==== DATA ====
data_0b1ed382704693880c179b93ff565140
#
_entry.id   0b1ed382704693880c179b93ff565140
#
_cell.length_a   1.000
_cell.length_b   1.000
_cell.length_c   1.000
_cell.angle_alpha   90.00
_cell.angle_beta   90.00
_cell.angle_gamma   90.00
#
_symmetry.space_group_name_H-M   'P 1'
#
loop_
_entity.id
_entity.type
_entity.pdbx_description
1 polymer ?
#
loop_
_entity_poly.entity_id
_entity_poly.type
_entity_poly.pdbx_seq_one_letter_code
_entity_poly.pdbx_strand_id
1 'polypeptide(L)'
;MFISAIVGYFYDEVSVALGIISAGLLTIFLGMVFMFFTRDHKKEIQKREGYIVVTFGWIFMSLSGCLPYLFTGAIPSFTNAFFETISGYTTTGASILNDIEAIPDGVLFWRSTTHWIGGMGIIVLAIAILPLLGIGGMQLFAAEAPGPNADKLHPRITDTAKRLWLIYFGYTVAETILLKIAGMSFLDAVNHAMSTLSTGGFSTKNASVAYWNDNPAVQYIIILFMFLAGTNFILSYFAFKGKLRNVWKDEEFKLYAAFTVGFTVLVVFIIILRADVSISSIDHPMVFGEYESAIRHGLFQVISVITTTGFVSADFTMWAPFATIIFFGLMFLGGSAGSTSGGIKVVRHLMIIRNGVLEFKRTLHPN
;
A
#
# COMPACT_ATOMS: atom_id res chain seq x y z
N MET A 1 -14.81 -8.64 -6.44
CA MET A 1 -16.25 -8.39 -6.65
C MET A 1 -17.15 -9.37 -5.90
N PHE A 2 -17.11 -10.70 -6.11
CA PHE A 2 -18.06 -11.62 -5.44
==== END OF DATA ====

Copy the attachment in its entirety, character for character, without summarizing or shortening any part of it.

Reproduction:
data_0b1ed382704693880c179b93ff565140
#
_entry.id   0b1ed382704693880c179b93ff565140
#
_cell.length_a   1.000
_cell.length_b   1.000
_cell.length_c   1.000
_cell.angle_alpha   90.00
_cell.angle_beta   90.00
_cell.angle_gamma   90.00
#
_symmetry.space_group_name_H-M   'P 1'
#
loop_
_entity.id
_entity.type
_entity.pdbx_description
1 polymer ?
#
loop_
_entity_poly.entity_id
_entity_poly.type
_entity_poly.pdbx_seq_one_letter_code
_entity_poly.pdbx_strand_id
1 'polypeptide(L)'
;MFISAIVGYFYDEVSVALGIISAGLLTIFLGMVFMFFTRDHKKEIQKREGYIVVTFGWIFMSLSGCLPYLFTGAIPSFTNAFFETISGYTTTGASILNDIEAIPDGVLFWRSTTHWIGGMGIIVLAIAILPLLGIGGMQLFAAEAPGPNADKLHPRITDTAKRLWLIYFGYTVAETILLKIAGMSFLDAVNHAMSTLSTGGFSTKNASVAYWNDNPAVQYIIILFMFLAGTNFILSYFAFKGKLRNVWKDEEFKLYAAFTVGFTVLVVFIIILRADVSISSIDHPMVFGEYESAIRHGLFQVISVITTTGFVSADFTMWAPFATIIFFGLMFLGGSAGSTSGGIKVVRHLMIIRNGVLEFKRTLHPN
;
A
#
# COMPACT_ATOMS: atom_id res chain seq x y z
N MET A 1 -14.81 -8.64 -6.44
CA MET A 1 -16.25 -8.39 -6.65
C MET A 1 -17.15 -9.37 -5.90
N PHE A 2 -17.11 -10.70 -6.11
CA PHE A 2 -18.06 -11.62 -5.44